During the ask-me-anything sessions, a variety of topics were discussed brought up by attendees. Many questions were asked in the chat. Several questions were regarding empathy in which Indi shared many of interesting learnings. Indi and Brian discussed the different kinds of empathy and whether empathy is something that can be taught. As Indi explained, “I don’t necessarily use the word empathy when explaining empathy. I always use listening”. 

Many other questions were asked including, “How do the emotions of fear and anger play into the concept of empathy?”, “Is empathy the skill of the future?”, “How to learn empathy to kids” and “How do you work with those that refuse to be empathetic?”.

Image 7: Keynote Indi Young and Brian Sullivan




Hour 16: Más Mujeres UX Argentina // Social inclusion with UX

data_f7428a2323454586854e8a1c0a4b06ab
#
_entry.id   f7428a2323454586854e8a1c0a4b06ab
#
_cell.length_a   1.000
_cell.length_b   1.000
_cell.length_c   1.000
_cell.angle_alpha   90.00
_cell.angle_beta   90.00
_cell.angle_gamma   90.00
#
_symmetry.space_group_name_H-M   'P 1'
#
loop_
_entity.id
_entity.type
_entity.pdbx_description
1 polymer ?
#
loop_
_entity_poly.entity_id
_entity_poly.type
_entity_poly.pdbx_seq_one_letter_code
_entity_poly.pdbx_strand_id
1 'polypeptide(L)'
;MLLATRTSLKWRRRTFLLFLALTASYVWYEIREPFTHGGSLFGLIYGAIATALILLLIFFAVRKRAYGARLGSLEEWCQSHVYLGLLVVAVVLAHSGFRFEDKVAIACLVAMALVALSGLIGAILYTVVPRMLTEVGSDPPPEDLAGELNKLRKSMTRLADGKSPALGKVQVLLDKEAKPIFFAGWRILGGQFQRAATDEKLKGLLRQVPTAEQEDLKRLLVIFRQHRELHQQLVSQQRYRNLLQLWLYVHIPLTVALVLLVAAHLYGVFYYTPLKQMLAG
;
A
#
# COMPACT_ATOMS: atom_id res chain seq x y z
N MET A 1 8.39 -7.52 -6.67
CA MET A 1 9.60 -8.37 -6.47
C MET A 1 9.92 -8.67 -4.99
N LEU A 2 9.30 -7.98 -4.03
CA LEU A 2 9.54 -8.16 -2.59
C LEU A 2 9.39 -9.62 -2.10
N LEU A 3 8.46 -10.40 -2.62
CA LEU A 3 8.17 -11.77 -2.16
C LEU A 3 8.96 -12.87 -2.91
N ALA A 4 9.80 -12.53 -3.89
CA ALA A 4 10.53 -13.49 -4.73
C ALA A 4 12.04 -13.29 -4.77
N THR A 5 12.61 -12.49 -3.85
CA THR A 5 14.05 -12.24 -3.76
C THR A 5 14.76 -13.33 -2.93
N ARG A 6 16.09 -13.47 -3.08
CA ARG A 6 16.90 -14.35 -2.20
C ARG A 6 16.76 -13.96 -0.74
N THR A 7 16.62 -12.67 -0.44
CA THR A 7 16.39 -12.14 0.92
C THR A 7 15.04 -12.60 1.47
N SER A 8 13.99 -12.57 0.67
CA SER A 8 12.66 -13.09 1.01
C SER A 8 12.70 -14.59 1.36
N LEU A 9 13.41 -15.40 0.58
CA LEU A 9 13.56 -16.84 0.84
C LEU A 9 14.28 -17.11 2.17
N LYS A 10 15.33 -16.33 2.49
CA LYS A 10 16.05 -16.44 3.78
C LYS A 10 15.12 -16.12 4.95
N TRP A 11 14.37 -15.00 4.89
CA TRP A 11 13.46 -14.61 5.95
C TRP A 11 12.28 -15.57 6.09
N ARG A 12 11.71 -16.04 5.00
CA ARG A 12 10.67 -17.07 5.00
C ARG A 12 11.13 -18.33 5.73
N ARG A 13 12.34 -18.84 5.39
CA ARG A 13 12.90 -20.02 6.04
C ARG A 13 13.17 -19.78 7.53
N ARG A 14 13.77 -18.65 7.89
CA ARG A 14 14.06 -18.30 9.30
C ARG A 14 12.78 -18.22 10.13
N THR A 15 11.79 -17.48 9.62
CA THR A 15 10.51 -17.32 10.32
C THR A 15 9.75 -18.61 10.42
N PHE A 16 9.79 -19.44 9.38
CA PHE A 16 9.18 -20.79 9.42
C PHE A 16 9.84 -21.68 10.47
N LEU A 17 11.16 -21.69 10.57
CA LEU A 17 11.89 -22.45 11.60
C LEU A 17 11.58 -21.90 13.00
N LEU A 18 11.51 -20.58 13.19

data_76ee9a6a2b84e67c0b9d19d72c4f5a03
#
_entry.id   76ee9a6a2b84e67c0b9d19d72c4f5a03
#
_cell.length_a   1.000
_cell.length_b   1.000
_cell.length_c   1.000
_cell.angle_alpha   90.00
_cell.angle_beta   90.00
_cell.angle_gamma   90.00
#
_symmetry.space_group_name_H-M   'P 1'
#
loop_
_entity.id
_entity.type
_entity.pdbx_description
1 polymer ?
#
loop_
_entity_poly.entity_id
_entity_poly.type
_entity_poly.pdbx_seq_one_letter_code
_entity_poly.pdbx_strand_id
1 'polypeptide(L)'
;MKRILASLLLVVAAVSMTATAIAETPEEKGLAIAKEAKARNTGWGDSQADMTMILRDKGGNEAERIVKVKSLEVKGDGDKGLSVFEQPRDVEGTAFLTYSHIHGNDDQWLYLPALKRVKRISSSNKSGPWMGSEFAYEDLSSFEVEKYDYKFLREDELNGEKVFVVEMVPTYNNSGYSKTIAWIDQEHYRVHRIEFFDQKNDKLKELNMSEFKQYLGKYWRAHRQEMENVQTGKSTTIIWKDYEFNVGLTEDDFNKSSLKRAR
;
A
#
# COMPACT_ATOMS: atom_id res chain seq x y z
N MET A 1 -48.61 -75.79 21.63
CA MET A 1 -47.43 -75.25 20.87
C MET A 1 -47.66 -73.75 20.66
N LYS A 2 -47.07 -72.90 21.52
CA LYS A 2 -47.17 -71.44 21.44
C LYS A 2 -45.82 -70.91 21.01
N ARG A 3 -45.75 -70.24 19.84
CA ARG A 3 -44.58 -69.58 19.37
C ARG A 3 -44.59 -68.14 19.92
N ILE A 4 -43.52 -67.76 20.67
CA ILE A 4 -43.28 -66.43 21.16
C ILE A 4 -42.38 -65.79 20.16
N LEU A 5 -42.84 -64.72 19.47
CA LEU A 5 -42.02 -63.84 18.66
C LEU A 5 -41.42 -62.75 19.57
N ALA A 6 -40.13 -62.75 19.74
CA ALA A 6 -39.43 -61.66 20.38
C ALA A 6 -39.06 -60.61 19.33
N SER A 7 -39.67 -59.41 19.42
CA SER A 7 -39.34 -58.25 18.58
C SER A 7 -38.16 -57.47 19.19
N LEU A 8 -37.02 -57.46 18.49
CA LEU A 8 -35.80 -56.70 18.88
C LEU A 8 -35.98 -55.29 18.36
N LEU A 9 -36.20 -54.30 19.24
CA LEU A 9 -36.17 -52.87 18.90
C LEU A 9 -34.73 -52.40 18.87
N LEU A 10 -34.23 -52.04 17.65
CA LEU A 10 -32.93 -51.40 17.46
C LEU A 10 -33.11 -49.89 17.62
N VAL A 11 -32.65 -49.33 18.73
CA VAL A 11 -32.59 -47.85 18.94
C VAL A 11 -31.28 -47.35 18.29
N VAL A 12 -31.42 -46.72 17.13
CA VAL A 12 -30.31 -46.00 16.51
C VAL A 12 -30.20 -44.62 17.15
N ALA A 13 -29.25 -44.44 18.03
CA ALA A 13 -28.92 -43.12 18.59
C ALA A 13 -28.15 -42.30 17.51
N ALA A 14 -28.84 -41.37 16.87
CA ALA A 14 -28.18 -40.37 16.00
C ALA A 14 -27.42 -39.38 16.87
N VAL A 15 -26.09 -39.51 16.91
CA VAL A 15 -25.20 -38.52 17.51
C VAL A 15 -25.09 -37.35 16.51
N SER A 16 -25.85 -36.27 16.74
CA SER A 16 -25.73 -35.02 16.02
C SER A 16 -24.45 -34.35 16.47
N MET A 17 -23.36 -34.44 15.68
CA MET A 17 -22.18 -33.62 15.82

Moving on to the next sessions hosted by Más Mujeres UX Argentina about social inclusion with UX. This group is organized and led by women and part of a larger community with 6 other local groups coming from Chile, Costa Rica, Mexico, Pery, Uruguay, and Rio de Janeiro.

The session was presented by the founders of Más Mujeres UX Argentina and included Estefania Olmos, Clarisa Bossi, and Andrea Melle. Starting with the reason why they founded this group in Argentia; to empower women in UX, they wanted to make a secure space for women. Fast forward to today, the groups received on average 100 attendees in each meetup which is held once per month.